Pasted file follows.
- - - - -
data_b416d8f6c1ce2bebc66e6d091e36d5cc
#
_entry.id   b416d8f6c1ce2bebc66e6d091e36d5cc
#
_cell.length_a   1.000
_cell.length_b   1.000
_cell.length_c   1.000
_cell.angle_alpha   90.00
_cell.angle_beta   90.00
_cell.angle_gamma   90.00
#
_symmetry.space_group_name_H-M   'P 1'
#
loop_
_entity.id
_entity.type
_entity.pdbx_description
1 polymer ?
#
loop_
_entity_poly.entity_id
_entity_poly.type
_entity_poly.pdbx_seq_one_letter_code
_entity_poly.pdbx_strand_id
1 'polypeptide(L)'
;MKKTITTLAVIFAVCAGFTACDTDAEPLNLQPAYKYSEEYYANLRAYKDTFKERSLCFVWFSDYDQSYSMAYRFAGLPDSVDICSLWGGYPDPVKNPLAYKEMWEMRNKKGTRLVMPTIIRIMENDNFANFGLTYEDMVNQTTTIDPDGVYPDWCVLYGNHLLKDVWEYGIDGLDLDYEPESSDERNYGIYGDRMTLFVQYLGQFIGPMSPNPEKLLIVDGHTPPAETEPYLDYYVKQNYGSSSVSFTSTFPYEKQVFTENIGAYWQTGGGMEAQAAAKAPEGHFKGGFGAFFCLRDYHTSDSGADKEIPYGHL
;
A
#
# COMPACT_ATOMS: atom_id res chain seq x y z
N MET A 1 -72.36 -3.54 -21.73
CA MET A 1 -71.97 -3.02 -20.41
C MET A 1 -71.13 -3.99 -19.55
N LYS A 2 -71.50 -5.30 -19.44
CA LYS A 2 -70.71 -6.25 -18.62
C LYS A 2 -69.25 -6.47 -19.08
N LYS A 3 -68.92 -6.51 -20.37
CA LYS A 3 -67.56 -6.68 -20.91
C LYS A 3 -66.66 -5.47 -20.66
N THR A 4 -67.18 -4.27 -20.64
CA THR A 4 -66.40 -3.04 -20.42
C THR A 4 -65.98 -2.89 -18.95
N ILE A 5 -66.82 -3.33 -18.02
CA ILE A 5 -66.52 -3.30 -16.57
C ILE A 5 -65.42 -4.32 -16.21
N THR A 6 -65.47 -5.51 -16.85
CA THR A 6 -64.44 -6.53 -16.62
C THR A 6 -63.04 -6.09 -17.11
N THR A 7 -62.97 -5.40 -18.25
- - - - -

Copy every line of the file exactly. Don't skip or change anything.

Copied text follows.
data_b416d8f6c1ce2bebc66e6d091e36d5cc
#
_entry.id   b416d8f6c1ce2bebc66e6d091e36d5cc
#
_cell.length_a   1.000
_cell.length_b   1.000
_cell.length_c   1.000
_cell.angle_alpha   90.00
_cell.angle_beta   90.00
_cell.angle_gamma   90.00
#
_symmetry.space_group_name_H-M   'P 1'
#
loop_
_entity.id
_entity.type
_entity.pdbx_description
1 polymer ?
#
loop_
_entity_poly.entity_id
_entity_poly.type
_entity_poly.pdbx_seq_one_letter_code
_entity_poly.pdbx_strand_id
1 'polypeptide(L)'
;MKKTITTLAVIFAVCAGFTACDTDAEPLNLQPAYKYSEEYYANLRAYKDTFKERSLCFVWFSDYDQSYSMAYRFAGLPDSVDICSLWGGYPDPVKNPLAYKEMWEMRNKKGTRLVMPTIIRIMENDNFANFGLTYEDMVNQTTTIDPDGVYPDWCVLYGNHLLKDVWEYGIDGLDLDYEPESSDERNYGIYGDRMTLFVQYLGQFIGPMSPNPEKLLIVDGHTPPAETEPYLDYYVKQNYGSSSVSFTSTFPYEKQVFTENIGAYWQTGGGMEAQAAAKAPEGHFKGGFGAFFCLRDYHTSDSGADKEIPYGHL
;
A
#
# COMPACT_ATOMS: atom_id res chain seq x y z
N MET A 1 -72.36 -3.54 -21.73
CA MET A 1 -71.97 -3.02 -20.41
C MET A 1 -71.13 -3.99 -19.55
N LYS A 2 -71.50 -5.30 -19.44
CA LYS A 2 -70.71 -6.25 -18.62
C LYS A 2 -69.25 -6.47 -19.08
N LYS A 3 -68.92 -6.51 -20.37
CA LYS A 3 -67.56 -6.68 -20.91
C LYS A 3 -66.66 -5.47 -20.66
N THR A 4 -67.18 -4.27 -20.64
CA THR A 4 -66.40 -3.04 -20.42
C THR A 4 -65.98 -2.89 -18.95
N ILE A 5 -66.82 -3.33 -18.02
CA ILE A 5 -66.52 -3.30 -16.57
C ILE A 5 -65.42 -4.32 -16.21
N THR A 6 -65.47 -5.51 -16.85
CA THR A 6 -64.44 -6.53 -16.62
C THR A 6 -63.04 -6.09 -17.11
N THR A 7 -62.97 -5.40 -18.25